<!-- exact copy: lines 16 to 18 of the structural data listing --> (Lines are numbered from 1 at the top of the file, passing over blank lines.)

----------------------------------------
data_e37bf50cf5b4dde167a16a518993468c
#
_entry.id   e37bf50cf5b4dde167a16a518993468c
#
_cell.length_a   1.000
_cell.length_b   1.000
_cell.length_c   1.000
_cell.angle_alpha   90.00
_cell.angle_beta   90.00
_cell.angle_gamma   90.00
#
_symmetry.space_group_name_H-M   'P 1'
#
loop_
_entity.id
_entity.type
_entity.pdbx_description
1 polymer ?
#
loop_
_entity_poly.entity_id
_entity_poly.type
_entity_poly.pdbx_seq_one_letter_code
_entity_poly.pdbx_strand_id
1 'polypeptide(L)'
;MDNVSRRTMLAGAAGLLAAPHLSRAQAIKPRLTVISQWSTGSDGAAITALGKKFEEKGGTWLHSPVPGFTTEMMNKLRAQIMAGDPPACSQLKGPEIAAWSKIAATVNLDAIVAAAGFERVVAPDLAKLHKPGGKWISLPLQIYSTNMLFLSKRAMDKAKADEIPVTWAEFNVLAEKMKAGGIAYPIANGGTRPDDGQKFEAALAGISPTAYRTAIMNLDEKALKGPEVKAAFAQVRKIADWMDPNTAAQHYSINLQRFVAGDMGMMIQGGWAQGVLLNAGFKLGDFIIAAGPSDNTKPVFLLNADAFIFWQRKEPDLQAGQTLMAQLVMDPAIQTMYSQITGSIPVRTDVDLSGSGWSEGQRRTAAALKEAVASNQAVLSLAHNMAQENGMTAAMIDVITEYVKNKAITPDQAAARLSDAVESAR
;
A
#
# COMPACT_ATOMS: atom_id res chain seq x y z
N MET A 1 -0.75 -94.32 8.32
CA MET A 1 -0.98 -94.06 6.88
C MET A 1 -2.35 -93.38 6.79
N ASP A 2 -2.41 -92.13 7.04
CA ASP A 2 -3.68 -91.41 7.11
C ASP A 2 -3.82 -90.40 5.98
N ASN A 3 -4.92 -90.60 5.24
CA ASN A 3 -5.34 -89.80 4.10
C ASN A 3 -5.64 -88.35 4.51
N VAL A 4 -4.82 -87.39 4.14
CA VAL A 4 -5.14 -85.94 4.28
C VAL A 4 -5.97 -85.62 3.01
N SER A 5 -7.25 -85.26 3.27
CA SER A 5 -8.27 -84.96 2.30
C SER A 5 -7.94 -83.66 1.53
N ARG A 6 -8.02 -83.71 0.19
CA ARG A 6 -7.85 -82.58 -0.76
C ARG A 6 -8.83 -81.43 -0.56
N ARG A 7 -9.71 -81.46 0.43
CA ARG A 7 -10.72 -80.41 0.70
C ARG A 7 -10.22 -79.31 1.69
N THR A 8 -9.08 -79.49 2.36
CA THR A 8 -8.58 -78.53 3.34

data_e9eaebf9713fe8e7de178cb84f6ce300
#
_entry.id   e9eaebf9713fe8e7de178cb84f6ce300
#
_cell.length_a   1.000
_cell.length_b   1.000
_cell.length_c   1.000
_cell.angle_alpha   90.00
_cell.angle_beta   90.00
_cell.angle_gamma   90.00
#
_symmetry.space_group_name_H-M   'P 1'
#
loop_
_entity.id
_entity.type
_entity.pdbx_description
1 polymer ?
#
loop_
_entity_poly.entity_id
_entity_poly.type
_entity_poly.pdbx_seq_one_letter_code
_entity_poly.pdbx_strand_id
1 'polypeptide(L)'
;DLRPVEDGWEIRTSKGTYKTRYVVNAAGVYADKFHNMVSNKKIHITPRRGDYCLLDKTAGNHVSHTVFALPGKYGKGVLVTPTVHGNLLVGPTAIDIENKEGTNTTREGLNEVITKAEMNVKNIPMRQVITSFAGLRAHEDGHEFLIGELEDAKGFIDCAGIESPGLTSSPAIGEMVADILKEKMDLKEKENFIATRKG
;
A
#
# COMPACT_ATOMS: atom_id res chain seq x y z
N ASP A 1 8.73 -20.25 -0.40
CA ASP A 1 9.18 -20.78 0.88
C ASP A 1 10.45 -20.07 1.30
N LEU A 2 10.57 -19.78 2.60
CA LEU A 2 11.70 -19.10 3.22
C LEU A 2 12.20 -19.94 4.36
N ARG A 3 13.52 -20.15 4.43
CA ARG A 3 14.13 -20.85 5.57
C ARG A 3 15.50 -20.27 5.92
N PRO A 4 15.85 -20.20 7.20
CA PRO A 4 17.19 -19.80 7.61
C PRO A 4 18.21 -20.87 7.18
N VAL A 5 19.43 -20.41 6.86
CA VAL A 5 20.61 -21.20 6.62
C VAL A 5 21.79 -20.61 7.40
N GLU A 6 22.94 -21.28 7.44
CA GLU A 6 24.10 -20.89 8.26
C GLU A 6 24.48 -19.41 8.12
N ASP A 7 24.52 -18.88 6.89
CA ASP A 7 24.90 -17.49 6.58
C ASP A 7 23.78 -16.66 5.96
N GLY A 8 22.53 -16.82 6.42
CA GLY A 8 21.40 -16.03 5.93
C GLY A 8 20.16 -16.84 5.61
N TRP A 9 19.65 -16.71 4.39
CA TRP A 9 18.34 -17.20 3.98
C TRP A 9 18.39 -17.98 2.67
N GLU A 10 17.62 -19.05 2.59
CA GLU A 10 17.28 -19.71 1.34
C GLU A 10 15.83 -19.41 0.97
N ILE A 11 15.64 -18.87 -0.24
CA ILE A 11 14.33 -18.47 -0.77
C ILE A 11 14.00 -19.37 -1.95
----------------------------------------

_entity.type
_entity.pdbx_description
1 polymer ?